Judge hits lack of periodic payments as boy gets €580k
Published 20/06/2014 | 02:30
THE High Court has approved a further payment of €580,000 for an eight-year-old boy with cerebral palsy who had received a €1.35m interim settlement for medical negligence at his birth.
Ms Justice Mary Irvine approved the further payment for the future care needs over the next three years for Luke Miggin who has dyskinetic cerebral palsy after suffering injuries at birth at Mullingar General Hospital in 2006.
Since the original settlement three years ago, he received further payments from the court towards his care, bringing the total to over €2m.
Yesterday, approving a further €580,000 for the next three years, Ms Justice Irvine said successive Ministers for Justice had promised legislation to provide for periodic payments.
There was a failure to recognise the distress caused to families because the legislation is not available yet, she said.
"I will say no more than that. My frustration is evident. I apologise to you that we have not got the legislation," she told Luke's mother Emily Miggin who has had to come back to court three times in relation to payments for her son's care.
"This is the third or fourth time this case has come before the court. I know the distress litigation causes the families with children.
"They can't get on with their lives because of ongoing litigation," Ms Justice Irvine said.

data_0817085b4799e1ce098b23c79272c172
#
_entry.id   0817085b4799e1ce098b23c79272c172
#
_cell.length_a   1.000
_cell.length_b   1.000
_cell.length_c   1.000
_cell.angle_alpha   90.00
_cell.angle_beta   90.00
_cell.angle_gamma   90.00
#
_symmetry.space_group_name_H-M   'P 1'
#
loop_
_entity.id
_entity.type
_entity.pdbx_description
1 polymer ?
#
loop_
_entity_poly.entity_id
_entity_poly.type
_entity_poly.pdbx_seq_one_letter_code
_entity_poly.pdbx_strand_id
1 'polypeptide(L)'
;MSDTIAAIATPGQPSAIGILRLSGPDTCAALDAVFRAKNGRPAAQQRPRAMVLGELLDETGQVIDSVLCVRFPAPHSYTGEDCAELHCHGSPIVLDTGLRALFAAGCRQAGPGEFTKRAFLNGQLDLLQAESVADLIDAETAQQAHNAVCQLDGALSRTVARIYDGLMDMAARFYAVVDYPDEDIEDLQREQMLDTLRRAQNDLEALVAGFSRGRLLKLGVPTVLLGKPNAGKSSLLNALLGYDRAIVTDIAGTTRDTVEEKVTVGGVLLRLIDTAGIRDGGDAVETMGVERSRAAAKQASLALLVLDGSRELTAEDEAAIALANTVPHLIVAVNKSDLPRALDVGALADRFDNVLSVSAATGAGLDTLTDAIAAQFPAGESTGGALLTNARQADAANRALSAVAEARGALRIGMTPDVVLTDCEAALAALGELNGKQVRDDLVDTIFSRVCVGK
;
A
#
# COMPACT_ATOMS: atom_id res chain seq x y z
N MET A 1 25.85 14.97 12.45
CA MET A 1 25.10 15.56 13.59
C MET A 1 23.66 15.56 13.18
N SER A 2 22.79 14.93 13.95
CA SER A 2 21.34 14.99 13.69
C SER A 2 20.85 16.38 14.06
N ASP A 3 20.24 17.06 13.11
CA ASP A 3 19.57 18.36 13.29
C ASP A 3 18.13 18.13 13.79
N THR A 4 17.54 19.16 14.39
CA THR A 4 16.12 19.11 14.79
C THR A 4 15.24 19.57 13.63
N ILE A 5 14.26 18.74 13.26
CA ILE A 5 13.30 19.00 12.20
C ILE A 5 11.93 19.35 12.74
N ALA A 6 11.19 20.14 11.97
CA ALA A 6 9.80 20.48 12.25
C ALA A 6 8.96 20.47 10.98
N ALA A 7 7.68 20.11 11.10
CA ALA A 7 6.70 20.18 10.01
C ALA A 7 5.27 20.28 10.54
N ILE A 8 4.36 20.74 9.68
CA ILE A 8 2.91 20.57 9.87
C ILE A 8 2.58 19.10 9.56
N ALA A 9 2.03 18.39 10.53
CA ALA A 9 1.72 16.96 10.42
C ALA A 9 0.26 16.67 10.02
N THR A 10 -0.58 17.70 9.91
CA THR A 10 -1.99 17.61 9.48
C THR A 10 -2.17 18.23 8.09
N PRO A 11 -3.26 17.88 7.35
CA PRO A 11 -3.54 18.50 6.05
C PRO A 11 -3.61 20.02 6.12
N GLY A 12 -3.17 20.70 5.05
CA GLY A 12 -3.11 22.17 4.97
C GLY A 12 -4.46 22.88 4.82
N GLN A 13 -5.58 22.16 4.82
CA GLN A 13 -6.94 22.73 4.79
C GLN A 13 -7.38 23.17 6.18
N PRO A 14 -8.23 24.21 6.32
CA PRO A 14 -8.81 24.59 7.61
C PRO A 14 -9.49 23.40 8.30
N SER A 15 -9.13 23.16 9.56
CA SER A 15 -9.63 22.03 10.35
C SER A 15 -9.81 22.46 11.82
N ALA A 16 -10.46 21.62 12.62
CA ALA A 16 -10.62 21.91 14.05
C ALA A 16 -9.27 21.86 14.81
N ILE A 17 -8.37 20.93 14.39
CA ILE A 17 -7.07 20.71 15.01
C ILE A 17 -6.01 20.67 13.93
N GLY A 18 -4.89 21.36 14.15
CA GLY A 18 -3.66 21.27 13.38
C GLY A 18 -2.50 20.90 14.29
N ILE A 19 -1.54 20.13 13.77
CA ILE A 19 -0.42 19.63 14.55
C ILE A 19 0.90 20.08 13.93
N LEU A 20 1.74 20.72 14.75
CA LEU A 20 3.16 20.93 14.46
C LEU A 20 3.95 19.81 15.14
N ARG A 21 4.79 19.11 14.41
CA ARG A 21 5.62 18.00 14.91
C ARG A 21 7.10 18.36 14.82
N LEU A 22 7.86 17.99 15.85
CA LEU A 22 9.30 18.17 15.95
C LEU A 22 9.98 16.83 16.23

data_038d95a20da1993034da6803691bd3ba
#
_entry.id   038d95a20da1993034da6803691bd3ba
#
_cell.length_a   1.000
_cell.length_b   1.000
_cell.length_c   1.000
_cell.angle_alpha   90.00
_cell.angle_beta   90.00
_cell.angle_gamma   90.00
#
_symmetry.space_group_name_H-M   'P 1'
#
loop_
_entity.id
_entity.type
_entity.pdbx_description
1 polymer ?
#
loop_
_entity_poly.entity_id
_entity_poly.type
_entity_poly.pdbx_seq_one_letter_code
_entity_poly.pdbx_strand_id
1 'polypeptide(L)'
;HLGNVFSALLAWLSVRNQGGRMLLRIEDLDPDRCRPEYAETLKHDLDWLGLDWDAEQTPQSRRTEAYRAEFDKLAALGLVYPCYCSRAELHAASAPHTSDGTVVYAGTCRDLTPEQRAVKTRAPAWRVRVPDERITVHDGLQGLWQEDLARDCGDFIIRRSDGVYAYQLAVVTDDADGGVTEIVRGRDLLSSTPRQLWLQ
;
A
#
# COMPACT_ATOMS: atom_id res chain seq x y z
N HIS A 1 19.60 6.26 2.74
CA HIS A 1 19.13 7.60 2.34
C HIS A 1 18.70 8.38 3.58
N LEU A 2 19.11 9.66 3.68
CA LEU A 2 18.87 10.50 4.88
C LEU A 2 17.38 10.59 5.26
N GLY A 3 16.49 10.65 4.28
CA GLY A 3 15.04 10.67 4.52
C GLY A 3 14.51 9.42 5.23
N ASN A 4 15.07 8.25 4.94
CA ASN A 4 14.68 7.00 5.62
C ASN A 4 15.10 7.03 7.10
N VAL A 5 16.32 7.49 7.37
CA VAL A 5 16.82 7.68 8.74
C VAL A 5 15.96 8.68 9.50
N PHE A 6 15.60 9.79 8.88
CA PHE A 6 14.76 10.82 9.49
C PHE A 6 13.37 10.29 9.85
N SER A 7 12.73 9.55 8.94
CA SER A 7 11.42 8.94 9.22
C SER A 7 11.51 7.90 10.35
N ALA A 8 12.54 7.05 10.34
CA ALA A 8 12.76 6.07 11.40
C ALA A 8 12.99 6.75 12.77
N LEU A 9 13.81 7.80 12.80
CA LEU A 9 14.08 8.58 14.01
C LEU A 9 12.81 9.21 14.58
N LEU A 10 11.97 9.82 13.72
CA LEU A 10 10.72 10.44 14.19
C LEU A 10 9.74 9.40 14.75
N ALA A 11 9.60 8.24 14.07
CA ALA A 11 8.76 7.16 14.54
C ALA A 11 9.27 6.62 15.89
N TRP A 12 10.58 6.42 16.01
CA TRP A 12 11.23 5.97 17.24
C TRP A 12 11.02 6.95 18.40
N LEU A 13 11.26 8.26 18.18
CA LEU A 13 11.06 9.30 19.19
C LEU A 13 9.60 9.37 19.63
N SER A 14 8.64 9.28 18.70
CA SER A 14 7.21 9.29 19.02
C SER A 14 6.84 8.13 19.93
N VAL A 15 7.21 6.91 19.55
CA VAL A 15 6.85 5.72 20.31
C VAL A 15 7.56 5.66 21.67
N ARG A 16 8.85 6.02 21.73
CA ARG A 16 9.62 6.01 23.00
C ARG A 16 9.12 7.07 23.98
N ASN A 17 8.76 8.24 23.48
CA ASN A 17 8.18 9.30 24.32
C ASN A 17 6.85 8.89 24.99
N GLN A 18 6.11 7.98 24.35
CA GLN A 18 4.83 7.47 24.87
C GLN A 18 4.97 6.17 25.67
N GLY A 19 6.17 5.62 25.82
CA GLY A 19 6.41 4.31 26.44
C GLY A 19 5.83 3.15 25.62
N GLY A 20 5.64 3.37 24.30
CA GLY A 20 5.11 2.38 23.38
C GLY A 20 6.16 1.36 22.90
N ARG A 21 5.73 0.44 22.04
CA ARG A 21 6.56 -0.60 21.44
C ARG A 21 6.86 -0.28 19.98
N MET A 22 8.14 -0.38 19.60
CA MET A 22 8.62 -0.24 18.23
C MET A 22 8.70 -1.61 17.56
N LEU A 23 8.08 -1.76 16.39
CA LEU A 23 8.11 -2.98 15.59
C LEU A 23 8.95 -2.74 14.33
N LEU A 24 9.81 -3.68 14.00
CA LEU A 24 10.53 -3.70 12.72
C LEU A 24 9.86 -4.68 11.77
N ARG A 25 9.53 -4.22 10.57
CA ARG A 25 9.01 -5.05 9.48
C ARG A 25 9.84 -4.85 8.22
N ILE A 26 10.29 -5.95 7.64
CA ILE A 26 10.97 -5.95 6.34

Through his mother Emily, of Ballinadrimna, Athboy, Meath, Luke sued the HSE and consultant obstetrician Michael Gannon, of Mullingar Hospital. Liability was admitted by both defendants.
The court previously heard if Luke had been delivered earlier, he would have been spared his injuries. He was left with cerebral palsy, is wheelchair bound and requires 24-hour care.
His mother, who is a therapist, had given up her work and was his dedicated and full-time carer. Luke has a golden retriever dog which is specially trained to be with disabled children.
Ms Miggin told the court she applauded the judge on what she had said about the lack of periodic payments legislation.
The boy will still have to return to court when the amount allowed for his aids and appliances for the next three years will have to be decided and also in relation to care in to the future.